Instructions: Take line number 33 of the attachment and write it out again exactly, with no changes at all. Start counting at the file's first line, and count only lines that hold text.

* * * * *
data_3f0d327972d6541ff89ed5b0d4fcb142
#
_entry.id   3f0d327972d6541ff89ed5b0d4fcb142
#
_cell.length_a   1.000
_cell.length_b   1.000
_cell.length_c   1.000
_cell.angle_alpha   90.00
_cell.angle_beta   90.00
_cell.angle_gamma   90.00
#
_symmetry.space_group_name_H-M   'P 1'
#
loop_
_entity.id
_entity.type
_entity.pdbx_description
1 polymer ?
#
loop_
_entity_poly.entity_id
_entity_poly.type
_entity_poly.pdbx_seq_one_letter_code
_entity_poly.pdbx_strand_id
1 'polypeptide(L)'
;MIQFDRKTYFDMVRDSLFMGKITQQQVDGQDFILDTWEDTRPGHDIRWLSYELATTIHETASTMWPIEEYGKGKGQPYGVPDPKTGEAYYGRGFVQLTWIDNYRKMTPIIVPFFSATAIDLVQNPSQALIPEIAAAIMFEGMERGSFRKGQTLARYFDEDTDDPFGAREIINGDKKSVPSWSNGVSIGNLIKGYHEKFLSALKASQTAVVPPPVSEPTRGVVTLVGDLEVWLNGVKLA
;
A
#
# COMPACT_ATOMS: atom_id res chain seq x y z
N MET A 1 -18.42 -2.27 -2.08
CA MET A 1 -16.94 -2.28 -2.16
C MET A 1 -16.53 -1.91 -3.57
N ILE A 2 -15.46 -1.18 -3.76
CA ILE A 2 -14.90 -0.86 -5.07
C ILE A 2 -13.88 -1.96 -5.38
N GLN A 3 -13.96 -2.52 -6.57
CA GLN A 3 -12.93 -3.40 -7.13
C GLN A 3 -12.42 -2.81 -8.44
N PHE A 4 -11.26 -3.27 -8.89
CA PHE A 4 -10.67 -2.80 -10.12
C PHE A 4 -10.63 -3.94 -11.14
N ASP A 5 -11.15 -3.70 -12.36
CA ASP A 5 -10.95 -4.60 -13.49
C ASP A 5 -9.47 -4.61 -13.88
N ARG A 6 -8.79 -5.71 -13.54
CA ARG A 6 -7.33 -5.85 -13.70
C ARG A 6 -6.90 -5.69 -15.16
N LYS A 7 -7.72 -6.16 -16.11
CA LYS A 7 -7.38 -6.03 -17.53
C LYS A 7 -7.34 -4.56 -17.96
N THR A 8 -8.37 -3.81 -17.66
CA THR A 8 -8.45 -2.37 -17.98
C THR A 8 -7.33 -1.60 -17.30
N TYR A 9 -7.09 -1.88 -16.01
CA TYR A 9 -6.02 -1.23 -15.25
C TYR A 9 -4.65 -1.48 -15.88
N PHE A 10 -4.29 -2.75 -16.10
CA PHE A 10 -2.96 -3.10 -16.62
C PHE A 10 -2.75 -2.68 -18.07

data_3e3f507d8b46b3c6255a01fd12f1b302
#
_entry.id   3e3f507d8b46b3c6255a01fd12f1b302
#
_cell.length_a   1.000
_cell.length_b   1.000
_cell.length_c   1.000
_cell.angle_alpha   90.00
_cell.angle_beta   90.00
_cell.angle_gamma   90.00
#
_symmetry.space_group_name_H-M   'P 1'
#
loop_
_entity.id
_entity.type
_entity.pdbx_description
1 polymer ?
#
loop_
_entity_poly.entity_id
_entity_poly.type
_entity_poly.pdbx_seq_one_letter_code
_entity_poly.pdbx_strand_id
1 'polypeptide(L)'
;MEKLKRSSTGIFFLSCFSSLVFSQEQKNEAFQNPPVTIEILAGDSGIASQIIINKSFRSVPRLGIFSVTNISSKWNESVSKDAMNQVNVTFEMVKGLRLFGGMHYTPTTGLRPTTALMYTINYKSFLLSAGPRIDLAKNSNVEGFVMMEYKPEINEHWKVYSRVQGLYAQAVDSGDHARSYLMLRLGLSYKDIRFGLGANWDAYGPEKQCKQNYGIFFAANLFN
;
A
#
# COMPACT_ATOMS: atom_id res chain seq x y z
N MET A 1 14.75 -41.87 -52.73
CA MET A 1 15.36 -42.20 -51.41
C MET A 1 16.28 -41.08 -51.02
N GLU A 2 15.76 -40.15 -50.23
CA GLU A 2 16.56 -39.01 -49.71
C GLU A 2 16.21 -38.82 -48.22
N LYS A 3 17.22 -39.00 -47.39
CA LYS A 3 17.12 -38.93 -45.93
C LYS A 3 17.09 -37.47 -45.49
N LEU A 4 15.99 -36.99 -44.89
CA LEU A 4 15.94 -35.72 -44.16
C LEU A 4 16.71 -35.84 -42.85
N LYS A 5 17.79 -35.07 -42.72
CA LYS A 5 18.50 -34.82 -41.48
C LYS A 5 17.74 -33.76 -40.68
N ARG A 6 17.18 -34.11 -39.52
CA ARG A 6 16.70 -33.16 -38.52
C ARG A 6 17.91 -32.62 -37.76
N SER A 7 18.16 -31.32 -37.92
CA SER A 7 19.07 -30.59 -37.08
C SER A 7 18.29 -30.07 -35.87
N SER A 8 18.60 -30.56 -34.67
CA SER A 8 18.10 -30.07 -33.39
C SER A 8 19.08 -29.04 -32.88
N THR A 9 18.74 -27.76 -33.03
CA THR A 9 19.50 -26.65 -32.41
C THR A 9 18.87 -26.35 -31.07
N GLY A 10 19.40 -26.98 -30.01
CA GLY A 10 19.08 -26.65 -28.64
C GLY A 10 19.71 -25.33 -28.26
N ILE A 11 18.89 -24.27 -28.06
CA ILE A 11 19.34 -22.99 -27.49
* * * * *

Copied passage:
C MET A 1 -16.53 -1.91 -3.57